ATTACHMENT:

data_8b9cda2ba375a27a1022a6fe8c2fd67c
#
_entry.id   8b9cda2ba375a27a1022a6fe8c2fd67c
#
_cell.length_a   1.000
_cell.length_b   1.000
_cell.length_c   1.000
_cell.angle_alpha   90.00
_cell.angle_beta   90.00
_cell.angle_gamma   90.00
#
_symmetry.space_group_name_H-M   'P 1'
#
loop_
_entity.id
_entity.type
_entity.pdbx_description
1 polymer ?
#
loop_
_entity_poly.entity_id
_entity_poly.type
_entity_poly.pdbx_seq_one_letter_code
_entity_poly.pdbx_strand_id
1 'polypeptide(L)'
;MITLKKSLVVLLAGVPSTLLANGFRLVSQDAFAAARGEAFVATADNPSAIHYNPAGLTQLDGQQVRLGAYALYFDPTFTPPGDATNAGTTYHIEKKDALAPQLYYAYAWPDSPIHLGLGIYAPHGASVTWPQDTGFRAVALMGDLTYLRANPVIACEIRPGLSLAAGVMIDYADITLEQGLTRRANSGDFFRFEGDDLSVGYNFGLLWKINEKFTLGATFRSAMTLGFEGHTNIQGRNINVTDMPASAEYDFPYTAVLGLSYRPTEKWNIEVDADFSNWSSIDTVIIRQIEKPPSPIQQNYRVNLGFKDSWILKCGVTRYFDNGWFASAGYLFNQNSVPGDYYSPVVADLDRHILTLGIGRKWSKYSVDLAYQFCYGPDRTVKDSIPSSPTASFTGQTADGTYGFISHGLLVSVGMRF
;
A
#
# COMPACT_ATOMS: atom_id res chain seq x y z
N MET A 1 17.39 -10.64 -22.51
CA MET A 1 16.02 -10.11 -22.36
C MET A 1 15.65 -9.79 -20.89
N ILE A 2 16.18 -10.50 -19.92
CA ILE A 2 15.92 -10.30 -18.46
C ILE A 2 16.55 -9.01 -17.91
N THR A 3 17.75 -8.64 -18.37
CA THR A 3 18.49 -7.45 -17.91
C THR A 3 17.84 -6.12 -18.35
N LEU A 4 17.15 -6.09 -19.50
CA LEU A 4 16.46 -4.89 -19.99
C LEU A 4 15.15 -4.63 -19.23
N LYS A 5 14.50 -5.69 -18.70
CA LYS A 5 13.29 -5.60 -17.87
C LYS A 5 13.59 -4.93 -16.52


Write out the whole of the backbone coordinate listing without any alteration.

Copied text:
data_8b9cda2ba375a27a1022a6fe8c2fd67c
#
_entry.id   8b9cda2ba375a27a1022a6fe8c2fd67c
#
_cell.length_a   1.000
_cell.length_b   1.000
_cell.length_c   1.000
_cell.angle_alpha   90.00
_cell.angle_beta   90.00
_cell.angle_gamma   90.00
#
_symmetry.space_group_name_H-M   'P 1'
#
loop_
_entity.id
_entity.type
_entity.pdbx_description
1 polymer ?
#
loop_
_entity_poly.entity_id
_entity_poly.type
_entity_poly.pdbx_seq_one_letter_code
_entity_poly.pdbx_strand_id
1 'polypeptide(L)'
;MITLKKSLVVLLAGVPSTLLANGFRLVSQDAFAAARGEAFVATADNPSAIHYNPAGLTQLDGQQVRLGAYALYFDPTFTPPGDATNAGTTYHIEKKDALAPQLYYAYAWPDSPIHLGLGIYAPHGASVTWPQDTGFRAVALMGDLTYLRANPVIACEIRPGLSLAAGVMIDYADITLEQGLTRRANSGDFFRFEGDDLSVGYNFGLLWKINEKFTLGATFRSAMTLGFEGHTNIQGRNINVTDMPASAEYDFPYTAVLGLSYRPTEKWNIEVDADFSNWSSIDTVIIRQIEKPPSPIQQNYRVNLGFKDSWILKCGVTRYFDNGWFASAGYLFNQNSVPGDYYSPVVADLDRHILTLGIGRKWSKYSVDLAYQFCYGPDRTVKDSIPSSPTASFTGQTADGTYGFISHGLLVSVGMRF
;
A
#
# COMPACT_ATOMS: atom_id res chain seq x y z
N MET A 1 17.39 -10.64 -22.51
CA MET A 1 16.02 -10.11 -22.36
C MET A 1 15.65 -9.79 -20.89
N ILE A 2 16.18 -10.50 -19.92
CA ILE A 2 15.92 -10.30 -18.46
C ILE A 2 16.55 -9.01 -17.91
N THR A 3 17.75 -8.64 -18.37
CA THR A 3 18.49 -7.45 -17.91
C THR A 3 17.84 -6.12 -18.35
N LEU A 4 17.15 -6.09 -19.50
CA LEU A 4 16.46 -4.89 -19.99
C LEU A 4 15.15 -4.63 -19.23
N LYS A 5 14.50 -5.69 -18.70
CA LYS A 5 13.29 -5.60 -17.87
C LYS A 5 13.59 -4.93 -16.52